people in silhouette in a room of star-like lights, representing the future

TAC: The Future Self

January 8, 2018

After the sell-out success of our last Thinking Around Corners event over at Digitas LBi, run in partnership with the Account Planning Group (APG), Event 3 got underway. We returned with another packed session on 29th November, kindly hosted over at The Guardian’s HQ in Kings Cross. These one-hour sessions are designed to stimulate unconventional thinking and deliver uncommon sense and this was no exception.

In the chair’s seat as always was Firefish’s Group CEO Jem Fawcus, and taking to the floor to tackle the questions: stalwart enthusiast of the planning world, Jon Leach and cognitive scientist, Dr Ali Goode, from Gorilla In The Room

We changed the format a little for this session, by having two questions that we could delve deep in to, as they are ones that consistently come up as a challenge for a whole range of people in the myriad marketing worlds.

Kicking off, Jon gave us his thoughts on our first question: How do you get people to care about their future self?

“The short answer: You can’t” – it was a provocative opener and, fortunately, not all he had to say. One key thing that Jon was keen to stress to the audience right from the outset (and part of the reason we run these events) was that we should never be afraid to tackle the tough questions.

Loaded with baseball analogies after opening with a striking Babe Ruth quote, Jon ran us through what he referred to as his “greatest miss” in the last couple of years: an inside-out strategy for a major supermarket, aimed at getting health on the agenda across the business, via its staff, and on to the customers. Jon’s thinking for this campaign was driven by some psychological and behavioural theories, including team cohesion and group mentality, rewards systems and nudge theory, and gave examples of those in use in the real world (You can see these in the film at the bottom of the page)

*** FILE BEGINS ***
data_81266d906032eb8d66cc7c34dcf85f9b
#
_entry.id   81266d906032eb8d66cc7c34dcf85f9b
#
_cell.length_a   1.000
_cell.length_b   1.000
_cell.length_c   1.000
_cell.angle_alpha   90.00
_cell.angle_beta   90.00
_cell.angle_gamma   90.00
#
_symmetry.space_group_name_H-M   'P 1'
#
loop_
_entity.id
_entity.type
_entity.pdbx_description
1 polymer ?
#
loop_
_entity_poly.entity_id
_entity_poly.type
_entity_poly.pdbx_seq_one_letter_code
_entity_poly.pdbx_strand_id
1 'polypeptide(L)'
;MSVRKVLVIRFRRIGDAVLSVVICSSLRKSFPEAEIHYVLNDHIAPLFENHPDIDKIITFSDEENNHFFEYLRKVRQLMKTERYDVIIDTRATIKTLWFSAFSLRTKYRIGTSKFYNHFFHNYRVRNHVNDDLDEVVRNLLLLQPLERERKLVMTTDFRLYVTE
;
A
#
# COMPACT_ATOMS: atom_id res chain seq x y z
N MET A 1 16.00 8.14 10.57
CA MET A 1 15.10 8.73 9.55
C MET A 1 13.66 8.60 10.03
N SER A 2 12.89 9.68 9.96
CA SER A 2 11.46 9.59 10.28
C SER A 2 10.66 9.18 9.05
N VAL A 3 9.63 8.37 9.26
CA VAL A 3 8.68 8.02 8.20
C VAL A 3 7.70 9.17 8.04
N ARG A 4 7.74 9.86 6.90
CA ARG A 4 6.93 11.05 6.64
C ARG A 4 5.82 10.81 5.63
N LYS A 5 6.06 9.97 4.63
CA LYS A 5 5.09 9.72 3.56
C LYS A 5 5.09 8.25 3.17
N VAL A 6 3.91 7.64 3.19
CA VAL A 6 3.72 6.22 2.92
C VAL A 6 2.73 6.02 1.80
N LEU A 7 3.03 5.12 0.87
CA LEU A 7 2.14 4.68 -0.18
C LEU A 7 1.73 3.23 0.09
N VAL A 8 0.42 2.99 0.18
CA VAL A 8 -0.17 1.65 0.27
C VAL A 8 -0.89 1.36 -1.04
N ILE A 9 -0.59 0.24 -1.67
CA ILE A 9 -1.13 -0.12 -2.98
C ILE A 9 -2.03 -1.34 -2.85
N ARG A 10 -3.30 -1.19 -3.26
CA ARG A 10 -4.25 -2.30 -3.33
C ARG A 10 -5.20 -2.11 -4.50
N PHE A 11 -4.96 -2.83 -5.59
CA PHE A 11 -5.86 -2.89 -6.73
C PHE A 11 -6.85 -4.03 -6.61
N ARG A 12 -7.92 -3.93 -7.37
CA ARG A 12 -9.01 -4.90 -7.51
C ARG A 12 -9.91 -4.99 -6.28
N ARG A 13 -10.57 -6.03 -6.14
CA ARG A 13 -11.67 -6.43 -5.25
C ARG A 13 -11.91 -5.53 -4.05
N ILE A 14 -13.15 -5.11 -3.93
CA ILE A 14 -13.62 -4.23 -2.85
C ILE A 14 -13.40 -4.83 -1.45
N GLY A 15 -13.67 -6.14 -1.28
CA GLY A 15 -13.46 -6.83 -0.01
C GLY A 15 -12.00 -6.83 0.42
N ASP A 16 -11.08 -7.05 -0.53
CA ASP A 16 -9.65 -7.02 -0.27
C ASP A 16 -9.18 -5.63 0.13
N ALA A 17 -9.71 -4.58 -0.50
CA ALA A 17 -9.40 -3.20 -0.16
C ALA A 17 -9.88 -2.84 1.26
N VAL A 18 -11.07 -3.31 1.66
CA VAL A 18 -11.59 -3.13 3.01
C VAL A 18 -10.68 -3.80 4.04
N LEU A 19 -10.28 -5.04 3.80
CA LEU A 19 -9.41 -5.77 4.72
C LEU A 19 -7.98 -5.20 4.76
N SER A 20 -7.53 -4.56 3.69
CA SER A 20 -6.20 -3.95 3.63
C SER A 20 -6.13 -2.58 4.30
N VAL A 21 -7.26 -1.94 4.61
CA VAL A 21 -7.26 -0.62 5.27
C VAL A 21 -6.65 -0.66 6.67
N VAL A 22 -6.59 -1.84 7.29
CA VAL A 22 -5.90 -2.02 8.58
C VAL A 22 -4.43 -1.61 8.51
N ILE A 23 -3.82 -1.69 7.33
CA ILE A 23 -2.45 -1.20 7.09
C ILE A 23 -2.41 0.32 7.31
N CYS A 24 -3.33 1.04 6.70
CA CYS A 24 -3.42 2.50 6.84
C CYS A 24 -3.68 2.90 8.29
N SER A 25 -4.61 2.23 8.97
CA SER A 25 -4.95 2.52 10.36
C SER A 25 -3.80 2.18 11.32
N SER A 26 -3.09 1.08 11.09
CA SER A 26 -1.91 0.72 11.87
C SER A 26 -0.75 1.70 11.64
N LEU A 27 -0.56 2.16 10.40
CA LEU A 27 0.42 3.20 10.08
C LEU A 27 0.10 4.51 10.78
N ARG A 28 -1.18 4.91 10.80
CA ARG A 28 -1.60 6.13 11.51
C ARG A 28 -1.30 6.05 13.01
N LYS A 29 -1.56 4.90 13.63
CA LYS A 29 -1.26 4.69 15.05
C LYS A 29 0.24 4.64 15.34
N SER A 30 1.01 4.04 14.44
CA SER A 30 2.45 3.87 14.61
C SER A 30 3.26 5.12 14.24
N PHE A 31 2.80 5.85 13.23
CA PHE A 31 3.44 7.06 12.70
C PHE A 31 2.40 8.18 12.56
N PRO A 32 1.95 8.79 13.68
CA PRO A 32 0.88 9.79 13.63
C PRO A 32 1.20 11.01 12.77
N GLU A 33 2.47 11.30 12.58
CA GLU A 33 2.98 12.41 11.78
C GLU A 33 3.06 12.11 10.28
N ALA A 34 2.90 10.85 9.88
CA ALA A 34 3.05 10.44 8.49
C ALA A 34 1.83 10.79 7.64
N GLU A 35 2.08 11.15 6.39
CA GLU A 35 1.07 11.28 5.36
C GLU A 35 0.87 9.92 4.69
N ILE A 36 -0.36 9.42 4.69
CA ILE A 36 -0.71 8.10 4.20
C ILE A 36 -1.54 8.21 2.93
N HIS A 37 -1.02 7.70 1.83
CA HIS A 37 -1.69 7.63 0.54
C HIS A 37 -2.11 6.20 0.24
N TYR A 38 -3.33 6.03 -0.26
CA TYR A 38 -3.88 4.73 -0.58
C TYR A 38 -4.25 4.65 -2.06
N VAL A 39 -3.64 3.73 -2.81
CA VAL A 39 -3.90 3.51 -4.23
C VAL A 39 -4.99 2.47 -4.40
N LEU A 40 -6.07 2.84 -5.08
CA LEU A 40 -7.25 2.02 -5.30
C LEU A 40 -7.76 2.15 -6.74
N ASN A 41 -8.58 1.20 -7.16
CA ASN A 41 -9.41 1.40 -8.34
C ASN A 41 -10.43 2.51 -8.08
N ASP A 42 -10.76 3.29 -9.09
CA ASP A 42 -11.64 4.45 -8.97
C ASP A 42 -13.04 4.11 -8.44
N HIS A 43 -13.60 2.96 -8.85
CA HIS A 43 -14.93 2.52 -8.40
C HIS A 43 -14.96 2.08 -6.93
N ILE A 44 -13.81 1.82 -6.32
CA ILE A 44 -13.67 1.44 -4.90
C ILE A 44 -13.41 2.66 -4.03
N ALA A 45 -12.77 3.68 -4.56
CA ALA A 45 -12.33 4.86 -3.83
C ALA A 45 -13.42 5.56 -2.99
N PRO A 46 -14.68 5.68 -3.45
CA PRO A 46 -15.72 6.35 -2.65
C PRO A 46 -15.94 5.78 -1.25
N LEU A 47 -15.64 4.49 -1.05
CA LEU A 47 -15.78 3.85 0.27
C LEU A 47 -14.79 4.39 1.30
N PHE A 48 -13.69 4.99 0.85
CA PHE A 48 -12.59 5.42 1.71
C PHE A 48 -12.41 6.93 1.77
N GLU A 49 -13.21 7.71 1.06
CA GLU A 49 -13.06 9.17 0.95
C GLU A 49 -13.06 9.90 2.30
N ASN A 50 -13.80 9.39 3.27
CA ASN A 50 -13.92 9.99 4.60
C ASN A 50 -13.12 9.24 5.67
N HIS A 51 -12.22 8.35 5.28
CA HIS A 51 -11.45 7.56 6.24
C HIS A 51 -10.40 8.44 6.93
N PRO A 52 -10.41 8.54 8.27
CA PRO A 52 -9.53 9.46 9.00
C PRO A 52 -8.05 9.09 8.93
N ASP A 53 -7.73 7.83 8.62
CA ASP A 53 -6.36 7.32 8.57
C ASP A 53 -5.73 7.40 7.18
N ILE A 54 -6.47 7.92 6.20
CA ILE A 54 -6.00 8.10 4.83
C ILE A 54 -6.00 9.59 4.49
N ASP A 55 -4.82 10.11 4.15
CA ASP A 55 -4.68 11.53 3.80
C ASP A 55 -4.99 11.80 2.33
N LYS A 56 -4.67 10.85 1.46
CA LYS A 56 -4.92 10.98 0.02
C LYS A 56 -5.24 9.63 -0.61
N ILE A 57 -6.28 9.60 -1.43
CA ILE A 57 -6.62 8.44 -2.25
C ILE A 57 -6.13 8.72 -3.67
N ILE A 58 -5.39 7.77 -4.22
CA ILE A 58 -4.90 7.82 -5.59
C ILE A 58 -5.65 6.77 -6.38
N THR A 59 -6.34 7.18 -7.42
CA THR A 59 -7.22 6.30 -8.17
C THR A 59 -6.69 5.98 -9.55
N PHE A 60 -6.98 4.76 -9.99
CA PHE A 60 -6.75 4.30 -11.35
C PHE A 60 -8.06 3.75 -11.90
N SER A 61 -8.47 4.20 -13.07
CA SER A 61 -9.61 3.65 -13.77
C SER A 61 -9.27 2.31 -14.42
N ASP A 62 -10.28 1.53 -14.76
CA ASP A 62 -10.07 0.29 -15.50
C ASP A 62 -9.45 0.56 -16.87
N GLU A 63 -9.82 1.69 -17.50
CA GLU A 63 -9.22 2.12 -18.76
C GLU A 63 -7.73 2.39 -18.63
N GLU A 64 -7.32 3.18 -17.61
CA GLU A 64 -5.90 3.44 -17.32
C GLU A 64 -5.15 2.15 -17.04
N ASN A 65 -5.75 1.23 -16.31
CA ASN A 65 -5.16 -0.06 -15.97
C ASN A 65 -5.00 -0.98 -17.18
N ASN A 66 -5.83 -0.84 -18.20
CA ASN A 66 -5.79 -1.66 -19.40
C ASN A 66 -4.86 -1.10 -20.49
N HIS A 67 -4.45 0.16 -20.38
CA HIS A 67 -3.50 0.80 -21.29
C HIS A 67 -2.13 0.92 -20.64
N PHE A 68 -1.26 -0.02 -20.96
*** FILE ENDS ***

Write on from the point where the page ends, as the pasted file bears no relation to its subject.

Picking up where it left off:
The overall message Jon wanted to leave behind: ignore the future and think about people’s current concerns. Think about how you can help them worry less about them, give easily achievable goals and bring them on the journey with you.

Over to Dr Ali Goode to bring the psychological rigour in support of Jon’s stance. As if they had rehearsed, despite having never met before that night, Ali spoke of Hyperbolic Discounting and how people are compelled by things in the now much more frequently than taking a later reward. The main reasoning behind this is that the brain isn’t designed to predict and create but to be immersed. System 1 is visceral and compelling. System 2 is the future – cognitively much harder work, consciously constructing and reconstructing to make predictions, which aren’t accurate. Ali said we only have to look at visions of the “the future” form the 80s, flashing an example from 1983.

His answer, then: take them to the future, then back again, to let them see and feel what it would be like as their future self. Having a particular interest in the use of VR, Ali says it is a great way to communicate this to them, and wanted to give the audience the answers to a few questions he thought they might have about VR, still in constant development:

1) How tolerant are people to being in VR?

2) Is it a media channel yet?

3) Is it really that immersive?

You can get the full answers in the film below, along with the studies that Ali spoke of to support them, but 1) very 2) probably 3) yes, very.

One question that came from the audience was about the existence of tension between people’s future self and their current happiness. Ali talked about cognitive dissonance in this respect and used smokers as an example: people don’t want to deny themselves now and so they rationalise the need not to change. This then raised another question about showing the positive or negative signs of the future self to people in the now, to get them to think about it. The response put simply: there are times when the negative works (think: drink driving ads) but, more often than not, people respond to the positive.